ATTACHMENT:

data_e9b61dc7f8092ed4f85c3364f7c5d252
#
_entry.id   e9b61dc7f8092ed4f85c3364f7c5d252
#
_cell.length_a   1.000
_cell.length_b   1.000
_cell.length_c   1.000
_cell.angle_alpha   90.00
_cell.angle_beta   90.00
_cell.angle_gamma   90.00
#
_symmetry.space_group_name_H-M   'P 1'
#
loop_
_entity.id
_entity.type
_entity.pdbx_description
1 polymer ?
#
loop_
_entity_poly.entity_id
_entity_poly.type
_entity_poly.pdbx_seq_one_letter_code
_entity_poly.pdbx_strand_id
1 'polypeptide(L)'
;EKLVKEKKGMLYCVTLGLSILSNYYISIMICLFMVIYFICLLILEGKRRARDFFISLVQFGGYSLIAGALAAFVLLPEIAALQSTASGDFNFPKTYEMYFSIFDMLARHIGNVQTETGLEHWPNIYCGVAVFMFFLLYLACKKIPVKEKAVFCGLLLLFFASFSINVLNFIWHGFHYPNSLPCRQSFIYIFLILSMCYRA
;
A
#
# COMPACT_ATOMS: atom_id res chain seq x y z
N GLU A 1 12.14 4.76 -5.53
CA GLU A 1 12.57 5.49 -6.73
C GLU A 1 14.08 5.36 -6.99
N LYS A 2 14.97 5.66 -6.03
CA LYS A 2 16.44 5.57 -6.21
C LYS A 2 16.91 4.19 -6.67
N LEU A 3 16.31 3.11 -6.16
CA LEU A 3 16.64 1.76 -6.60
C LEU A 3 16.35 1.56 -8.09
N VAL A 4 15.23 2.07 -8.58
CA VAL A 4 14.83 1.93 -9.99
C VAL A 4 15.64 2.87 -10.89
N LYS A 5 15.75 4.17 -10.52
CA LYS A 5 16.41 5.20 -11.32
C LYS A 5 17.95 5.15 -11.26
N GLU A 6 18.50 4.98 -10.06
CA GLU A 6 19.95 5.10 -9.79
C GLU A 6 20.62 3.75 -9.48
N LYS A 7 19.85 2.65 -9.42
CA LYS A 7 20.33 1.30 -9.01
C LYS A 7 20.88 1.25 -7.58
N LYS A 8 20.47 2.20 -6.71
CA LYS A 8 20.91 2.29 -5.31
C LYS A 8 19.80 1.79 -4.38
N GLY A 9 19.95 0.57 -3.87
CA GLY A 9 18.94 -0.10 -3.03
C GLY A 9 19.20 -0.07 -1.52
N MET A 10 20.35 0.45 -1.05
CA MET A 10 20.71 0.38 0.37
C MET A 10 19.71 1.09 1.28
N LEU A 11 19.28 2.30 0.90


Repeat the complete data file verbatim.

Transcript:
data_e9b61dc7f8092ed4f85c3364f7c5d252
#
_entry.id   e9b61dc7f8092ed4f85c3364f7c5d252
#
_cell.length_a   1.000
_cell.length_b   1.000
_cell.length_c   1.000
_cell.angle_alpha   90.00
_cell.angle_beta   90.00
_cell.angle_gamma   90.00
#
_symmetry.space_group_name_H-M   'P 1'
#
loop_
_entity.id
_entity.type
_entity.pdbx_description
1 polymer ?
#
loop_
_entity_poly.entity_id
_entity_poly.type
_entity_poly.pdbx_seq_one_letter_code
_entity_poly.pdbx_strand_id
1 'polypeptide(L)'
;EKLVKEKKGMLYCVTLGLSILSNYYISIMICLFMVIYFICLLILEGKRRARDFFISLVQFGGYSLIAGALAAFVLLPEIAALQSTASGDFNFPKTYEMYFSIFDMLARHIGNVQTETGLEHWPNIYCGVAVFMFFLLYLACKKIPVKEKAVFCGLLLLFFASFSINVLNFIWHGFHYPNSLPCRQSFIYIFLILSMCYRA
;
A
#
# COMPACT_ATOMS: atom_id res chain seq x y z
N GLU A 1 12.14 4.76 -5.53
CA GLU A 1 12.57 5.49 -6.73
C GLU A 1 14.08 5.36 -6.99
N LYS A 2 14.97 5.66 -6.03
CA LYS A 2 16.44 5.57 -6.21
C LYS A 2 16.91 4.19 -6.67
N LEU A 3 16.31 3.11 -6.16
CA LEU A 3 16.64 1.76 -6.60
C LEU A 3 16.35 1.56 -8.09
N VAL A 4 15.23 2.07 -8.58
CA VAL A 4 14.83 1.93 -9.99
C VAL A 4 15.64 2.87 -10.89
N LYS A 5 15.75 4.17 -10.52
CA LYS A 5 16.41 5.20 -11.32
C LYS A 5 17.95 5.15 -11.26
N GLU A 6 18.50 4.98 -10.06
CA GLU A 6 19.95 5.10 -9.79
C GLU A 6 20.62 3.75 -9.48
N LYS A 7 19.85 2.65 -9.42
CA LYS A 7 20.33 1.30 -9.01
C LYS A 7 20.88 1.25 -7.58
N LYS A 8 20.47 2.20 -6.71
CA LYS A 8 20.91 2.29 -5.31
C LYS A 8 19.80 1.79 -4.38
N GLY A 9 19.95 0.57 -3.87
CA GLY A 9 18.94 -0.10 -3.03
C GLY A 9 19.20 -0.07 -1.52
N MET A 10 20.35 0.45 -1.05
CA MET A 10 20.71 0.38 0.37
C MET A 10 19.71 1.09 1.28
N LEU A 11 19.28 2.30 0.90